Are warning bells ringing yet?  They should be. . . . .

What this means is that - if you change directories to "/mnt/foo" - you have no way of knowing if your [something] is, or is not, mounted there by simply looking at the directory.  That is, unless you just happen to know what's supposed to be there. . . .  An assumption I'd really hesitate to make if I were you.  Especially if you are starting out with an empty "something".  Or if the errant user thinks he is starting out with an empty "something". . . . .

What this also means is that shell-scripts, (batch files for all you Windows aficionados), have no way of knowing what's there, or what's supposed to be there, without you telling them somehow.

(OK, OK!  There are special commands that you can run to find out what's there, or what's not there - but they are not always easy or intuitive, and it's really easy for an unknowing user to dump stuff into a mount-point that's not mounted yet.  Go ahead.  I dare you.  Ask me how I know. . . . .)

What Unix should do is make un-mounted mount-points un-writable in the same way that Windows/DOS doesn't allow you to use a drive letter that is not yet mounted.  But it doesn't.  Any Tom, Dick, or Harry can blithely write into an un-mounted mount-point, causing no end of confusion.

Solving the Problem:

Obviously what is needed is some way to show when the directory you are using as a mount-point - isn't mounted.  And the hint on exactly how to solve this problem is given by the problem itself.

If you remember, when you mount something on top of a directory, (which, by the way, is the way it works), whatever was in the directory prior to being mounted disappears, replaced by whatever you mounted there.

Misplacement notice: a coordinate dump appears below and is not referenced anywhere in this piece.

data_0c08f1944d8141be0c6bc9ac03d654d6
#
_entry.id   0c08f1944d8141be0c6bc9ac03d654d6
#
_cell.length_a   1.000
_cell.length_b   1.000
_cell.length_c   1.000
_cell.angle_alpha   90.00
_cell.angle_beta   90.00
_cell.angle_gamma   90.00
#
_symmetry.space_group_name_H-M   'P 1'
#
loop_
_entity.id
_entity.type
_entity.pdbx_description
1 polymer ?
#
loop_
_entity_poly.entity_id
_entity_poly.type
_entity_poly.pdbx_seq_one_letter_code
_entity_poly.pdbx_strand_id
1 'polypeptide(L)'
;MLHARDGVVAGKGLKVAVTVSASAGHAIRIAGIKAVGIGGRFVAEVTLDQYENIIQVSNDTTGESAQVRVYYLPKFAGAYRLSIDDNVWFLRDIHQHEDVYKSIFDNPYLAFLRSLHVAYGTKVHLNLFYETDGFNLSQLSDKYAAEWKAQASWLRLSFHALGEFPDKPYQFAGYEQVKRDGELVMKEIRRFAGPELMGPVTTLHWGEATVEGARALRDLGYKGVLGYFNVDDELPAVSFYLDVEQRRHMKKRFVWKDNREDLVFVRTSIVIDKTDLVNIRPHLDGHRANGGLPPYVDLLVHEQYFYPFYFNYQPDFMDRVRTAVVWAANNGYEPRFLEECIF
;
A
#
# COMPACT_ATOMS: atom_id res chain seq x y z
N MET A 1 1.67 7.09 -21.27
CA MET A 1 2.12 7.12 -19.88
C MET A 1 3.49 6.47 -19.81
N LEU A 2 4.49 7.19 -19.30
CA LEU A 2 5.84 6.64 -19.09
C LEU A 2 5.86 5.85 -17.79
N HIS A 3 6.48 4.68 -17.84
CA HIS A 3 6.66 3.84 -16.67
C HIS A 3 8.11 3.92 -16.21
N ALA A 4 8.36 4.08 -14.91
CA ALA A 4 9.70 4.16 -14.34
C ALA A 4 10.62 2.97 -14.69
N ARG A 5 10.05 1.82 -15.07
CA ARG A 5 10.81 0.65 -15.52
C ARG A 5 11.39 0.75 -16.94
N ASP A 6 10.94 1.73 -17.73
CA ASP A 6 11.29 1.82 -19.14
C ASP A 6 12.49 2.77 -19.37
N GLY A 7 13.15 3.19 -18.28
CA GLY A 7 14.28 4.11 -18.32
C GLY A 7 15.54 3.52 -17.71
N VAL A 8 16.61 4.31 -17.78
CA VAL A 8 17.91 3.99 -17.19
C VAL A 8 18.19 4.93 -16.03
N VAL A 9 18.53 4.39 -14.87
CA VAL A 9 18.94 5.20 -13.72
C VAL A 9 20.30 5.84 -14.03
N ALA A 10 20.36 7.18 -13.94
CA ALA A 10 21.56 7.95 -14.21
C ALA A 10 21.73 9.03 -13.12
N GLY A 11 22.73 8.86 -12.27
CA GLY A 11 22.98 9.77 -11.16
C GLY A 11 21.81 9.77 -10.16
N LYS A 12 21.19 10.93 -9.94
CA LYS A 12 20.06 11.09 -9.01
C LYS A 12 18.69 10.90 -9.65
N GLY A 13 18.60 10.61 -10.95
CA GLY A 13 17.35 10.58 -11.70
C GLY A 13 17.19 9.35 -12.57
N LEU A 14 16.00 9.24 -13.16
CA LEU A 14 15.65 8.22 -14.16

The fix is to deliberately put something in the mount-point directory - prior to something being mounted there - warning everybody that whatever is supposed to be there, isn't there yet.

So. . . . this is my fix:

From a root terminal - or sudo root. . . .
  • I create the directory where I want to mount something.
  • I deliberately "touch" (create, with nothing in them) two bogus files with warning file names:
    touch 'Do Not Use!'
    touch 'Not Mounted Yet!'
  • I then "chmod" these two "files" to 644 - making them read only to everyone but root.
(Note that the single quote marks are not a mistake.  You need to use them to include the "!" character in the file's name - as normally the "!" is a "magic character" in 'Nix.)

With this, there is no possibility for mistake.  Anyone who goes to that directory, expecting something to be there, instantly knows that - whatever it's supposed to be - it isn't there yet.  And depending on the system - and their relationship with it - they can either go "Oops!  Forgot to mount my. . . .", or put the Sysadmin wise that something isn't exactly kosher in Denmark.

What say ye?

Jim (JR)